Teragro, a subsidiary of Transcorp, commissions a N1 billion fruit juice concentrate manufacturing plant in Makurdi, Benue State, the first of its kind in the country
Hope of industrialising the country was given a boost with the commissioning of a 30,000-tonne per annum fruit juice concentrate manufacturing plant in Makurdi, Benue State. The plant, located on one hectare of land in Makurdi Industrial Estate, will produce orange, mango and pineapple fruit juice concentrates. It was built by Teragro, a subsidiary of Transcorp, at a cost of N1 billion.
Tony Elumelu, chairman, Transcorp, revealed that Nigeria spends close to a $1 billion annually on importation of juice concentrate, a figure he fears would increase since more than half of the country’s population is under 30 years old, a class he identified as taking more of juice. Fruit juice consumption in the country grows by approximately 10 per cent every year since 2002. According to a United States Department of Agriculture report, an upwardly mobile population, an expanding middle class, and increasing health awareness are factors driving the fruit juice market in Nigeria. Consequently, Nigeria has become a major market for juice and a major importer of juice concentrates as none was previously produced in the country. The need to import all concentrates has resulted in increasing the cost of production for manufacturers and reduced value being created in Nigeria. Yet while juice concentrate is being imported into the country, a significant percentage of locally produced fruit rots away.
Therefore, with the commencement of juice concentrate production in the Teragro plant, huge foreign exchange is expected to be saved for the country. In addition to this, both direct and indirect employment would be created. Elumelu was emphatic that oranges, mangoes and fruits that are generally being wasted in the state would now be a thing of the past. He assured that local farmers would be further encouraged to produce more.
In addition to this, both direct and indirect employment would be created, with the local community benefitting more in this regard. Stakeholders reason that the fruit juice concentrate produced at this plant would provide a more cost-effective alternative for local manufacturers, and should also translate to more affordable fruit juice prices for consumers. Further, by sourcing directly from Benue’s small and medium fruit growers, the plant will provide reliable income streams for rural farmers and contribute meaningfully to rural economic transformation and job creation. Additionally, by processing domestically grown fruits, thousands of Nigerian fruit producers will enjoy long-term increases in their standards of living, making a contribution to rural economic transformation and job creation. “They (farmers) now have confidence that Teragro, a subsidiary of Transcorp, is there to pick up whatever they want to produce. Besides, this plant will encourage our agric technicians and scientist to even research more about different varieties of fruits apart from our oranges and mangoes,” Elumelu said.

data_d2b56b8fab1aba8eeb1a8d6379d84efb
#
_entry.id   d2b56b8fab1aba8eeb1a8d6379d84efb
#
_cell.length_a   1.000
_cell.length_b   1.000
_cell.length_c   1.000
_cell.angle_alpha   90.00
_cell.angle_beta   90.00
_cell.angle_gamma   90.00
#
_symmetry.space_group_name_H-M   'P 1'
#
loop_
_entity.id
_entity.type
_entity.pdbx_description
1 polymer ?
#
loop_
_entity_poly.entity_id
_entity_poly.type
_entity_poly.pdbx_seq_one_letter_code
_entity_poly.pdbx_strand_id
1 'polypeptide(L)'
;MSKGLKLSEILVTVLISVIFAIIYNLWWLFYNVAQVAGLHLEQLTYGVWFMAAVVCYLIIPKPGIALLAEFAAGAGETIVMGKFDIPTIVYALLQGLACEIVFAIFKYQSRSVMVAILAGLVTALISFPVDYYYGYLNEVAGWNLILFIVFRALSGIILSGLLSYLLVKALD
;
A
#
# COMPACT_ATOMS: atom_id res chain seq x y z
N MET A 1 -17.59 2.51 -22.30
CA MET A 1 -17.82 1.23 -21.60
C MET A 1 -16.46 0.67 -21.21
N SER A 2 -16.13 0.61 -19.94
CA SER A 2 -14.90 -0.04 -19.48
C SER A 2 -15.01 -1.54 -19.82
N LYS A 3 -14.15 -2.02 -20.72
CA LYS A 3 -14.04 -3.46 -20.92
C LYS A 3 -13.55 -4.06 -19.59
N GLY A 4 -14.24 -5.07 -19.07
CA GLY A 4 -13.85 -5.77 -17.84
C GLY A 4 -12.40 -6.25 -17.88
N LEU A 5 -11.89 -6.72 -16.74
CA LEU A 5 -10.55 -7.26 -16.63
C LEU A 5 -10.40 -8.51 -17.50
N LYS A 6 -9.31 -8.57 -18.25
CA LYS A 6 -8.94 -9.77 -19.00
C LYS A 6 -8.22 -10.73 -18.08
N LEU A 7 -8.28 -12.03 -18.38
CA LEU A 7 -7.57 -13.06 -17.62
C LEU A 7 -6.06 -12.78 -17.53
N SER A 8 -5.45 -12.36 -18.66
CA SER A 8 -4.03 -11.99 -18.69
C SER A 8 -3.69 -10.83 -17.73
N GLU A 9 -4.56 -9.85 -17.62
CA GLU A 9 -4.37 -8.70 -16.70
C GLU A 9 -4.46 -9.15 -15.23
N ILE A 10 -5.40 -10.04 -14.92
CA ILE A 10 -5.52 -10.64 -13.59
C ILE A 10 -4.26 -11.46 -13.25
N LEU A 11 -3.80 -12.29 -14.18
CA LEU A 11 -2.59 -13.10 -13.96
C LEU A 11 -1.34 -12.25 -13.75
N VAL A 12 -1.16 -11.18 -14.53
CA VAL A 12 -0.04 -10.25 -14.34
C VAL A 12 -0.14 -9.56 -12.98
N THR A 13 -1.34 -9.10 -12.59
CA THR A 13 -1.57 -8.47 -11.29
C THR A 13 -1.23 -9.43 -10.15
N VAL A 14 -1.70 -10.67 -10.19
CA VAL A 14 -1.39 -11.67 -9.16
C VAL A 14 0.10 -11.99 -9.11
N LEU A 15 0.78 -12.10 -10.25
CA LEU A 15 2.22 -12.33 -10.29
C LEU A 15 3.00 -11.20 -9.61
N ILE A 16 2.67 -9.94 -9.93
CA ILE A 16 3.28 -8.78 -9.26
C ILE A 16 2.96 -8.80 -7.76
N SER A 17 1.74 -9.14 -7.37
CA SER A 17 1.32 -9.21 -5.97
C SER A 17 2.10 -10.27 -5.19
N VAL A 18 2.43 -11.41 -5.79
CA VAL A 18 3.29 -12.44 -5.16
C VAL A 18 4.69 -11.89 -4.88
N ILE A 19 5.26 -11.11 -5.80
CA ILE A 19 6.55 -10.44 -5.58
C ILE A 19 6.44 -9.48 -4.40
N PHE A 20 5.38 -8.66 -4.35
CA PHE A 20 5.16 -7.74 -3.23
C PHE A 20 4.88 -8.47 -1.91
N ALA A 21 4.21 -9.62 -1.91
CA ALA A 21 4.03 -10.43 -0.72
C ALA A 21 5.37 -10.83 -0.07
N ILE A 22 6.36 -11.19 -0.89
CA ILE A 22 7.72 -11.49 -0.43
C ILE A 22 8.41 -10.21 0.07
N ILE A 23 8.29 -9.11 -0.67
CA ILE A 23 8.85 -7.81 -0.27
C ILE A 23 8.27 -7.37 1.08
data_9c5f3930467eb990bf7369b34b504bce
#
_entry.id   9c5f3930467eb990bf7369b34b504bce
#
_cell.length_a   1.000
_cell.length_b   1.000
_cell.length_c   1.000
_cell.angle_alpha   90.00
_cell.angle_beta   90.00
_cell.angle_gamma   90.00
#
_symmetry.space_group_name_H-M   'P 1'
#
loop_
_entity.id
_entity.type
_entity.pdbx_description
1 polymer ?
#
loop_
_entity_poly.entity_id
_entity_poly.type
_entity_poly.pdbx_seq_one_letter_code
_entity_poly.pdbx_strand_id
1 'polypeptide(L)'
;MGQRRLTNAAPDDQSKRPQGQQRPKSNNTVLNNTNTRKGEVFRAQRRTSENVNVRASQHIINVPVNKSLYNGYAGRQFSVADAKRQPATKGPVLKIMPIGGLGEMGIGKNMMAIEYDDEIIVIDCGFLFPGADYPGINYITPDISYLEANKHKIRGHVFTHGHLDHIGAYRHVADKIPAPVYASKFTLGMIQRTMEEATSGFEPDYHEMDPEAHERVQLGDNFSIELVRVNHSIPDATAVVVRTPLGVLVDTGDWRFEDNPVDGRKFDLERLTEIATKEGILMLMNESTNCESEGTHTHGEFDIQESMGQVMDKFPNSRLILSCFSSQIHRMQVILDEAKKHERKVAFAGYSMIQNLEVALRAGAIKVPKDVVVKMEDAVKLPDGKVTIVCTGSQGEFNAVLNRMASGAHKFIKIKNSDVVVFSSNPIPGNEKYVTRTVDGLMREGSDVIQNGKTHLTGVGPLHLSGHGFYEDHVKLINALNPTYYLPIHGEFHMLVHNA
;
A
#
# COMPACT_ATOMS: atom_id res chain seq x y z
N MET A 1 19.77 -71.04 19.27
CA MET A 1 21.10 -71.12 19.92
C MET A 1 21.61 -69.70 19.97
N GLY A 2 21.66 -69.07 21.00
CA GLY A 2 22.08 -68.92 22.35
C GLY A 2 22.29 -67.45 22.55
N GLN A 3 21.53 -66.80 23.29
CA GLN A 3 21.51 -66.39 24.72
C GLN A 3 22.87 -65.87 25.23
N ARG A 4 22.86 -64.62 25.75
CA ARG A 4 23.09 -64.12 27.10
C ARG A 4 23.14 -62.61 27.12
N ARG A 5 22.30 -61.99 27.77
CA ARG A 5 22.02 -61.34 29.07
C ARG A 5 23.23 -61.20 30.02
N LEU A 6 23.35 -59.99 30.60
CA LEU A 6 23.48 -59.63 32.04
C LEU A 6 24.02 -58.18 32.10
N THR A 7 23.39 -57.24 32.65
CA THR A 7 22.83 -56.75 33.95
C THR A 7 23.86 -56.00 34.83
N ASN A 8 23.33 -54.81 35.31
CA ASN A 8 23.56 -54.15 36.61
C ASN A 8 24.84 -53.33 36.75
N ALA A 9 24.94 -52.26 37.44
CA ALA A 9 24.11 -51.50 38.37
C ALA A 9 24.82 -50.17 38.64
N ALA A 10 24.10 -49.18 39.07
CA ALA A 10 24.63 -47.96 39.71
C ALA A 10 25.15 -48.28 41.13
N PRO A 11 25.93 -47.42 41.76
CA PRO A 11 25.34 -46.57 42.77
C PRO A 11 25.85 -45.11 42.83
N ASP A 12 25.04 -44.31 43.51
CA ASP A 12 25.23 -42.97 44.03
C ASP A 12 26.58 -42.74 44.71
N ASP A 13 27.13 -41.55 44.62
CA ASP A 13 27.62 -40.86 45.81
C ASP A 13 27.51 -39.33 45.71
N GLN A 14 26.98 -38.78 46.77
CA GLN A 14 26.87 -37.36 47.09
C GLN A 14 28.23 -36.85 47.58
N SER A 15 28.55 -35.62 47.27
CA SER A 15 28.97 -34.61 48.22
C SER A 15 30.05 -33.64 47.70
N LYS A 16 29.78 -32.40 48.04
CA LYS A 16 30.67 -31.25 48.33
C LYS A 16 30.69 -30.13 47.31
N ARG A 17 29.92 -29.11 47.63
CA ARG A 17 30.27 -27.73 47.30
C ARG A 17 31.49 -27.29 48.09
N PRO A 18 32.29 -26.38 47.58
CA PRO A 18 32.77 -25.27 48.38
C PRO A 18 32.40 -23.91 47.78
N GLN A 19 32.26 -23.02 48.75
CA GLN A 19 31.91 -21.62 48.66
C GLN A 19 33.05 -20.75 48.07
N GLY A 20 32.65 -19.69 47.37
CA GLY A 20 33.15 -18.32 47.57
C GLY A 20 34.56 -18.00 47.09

Gabriel Suswam, governor of Benue State, expressed happiness that the state is committed to public private partnerships such as the one that exists between Transcorp and Benue State government. He is of the opinion that Transcorp, through the Teragro Juice Concentrate plant, will put an end to the over 60 per cent yearly fruit wastage in the state, and ensure that the state put to better use some of the vast resources at its disposal. “My visits to the Teragro plant have been impressive. I have visited the plant and seen truckloads of oranges and mangoes and upon my return in two hours, the fruits have been processed. Over 60 per cent of the fruits in Benue waste every year,” he observed.
For President Goodluck Jonathan, the Teragro plant is in line with his administration’s policies and programmes to create the enabling environment for the private sector to blossom in Nigeria, which he noted is the key driving force of government’s transformation agenda. According to him, all the states of the federation have products they can sell, admonishing governments of the various states to look at areas where they have comparative advantage and work with organisations like Transcorp in those areas. If this is done, the President is convinced that all states of the federation will have something, not just for local consumption, but something to export.
Jide Adedeji, chief executive officer, Teragro, expressed satisfaction with the effort of his company so far. “We are very happy that we are making juice concentrate in Nigeria and from Nigerian fruits. The plant is equipped with state-of-the-art equipment that is of world standard,” he said.
By next year, the plant hopes to begin exporting juice concentrates to the neighbouring countries and also increase its production capacity by about five times its present production capacity.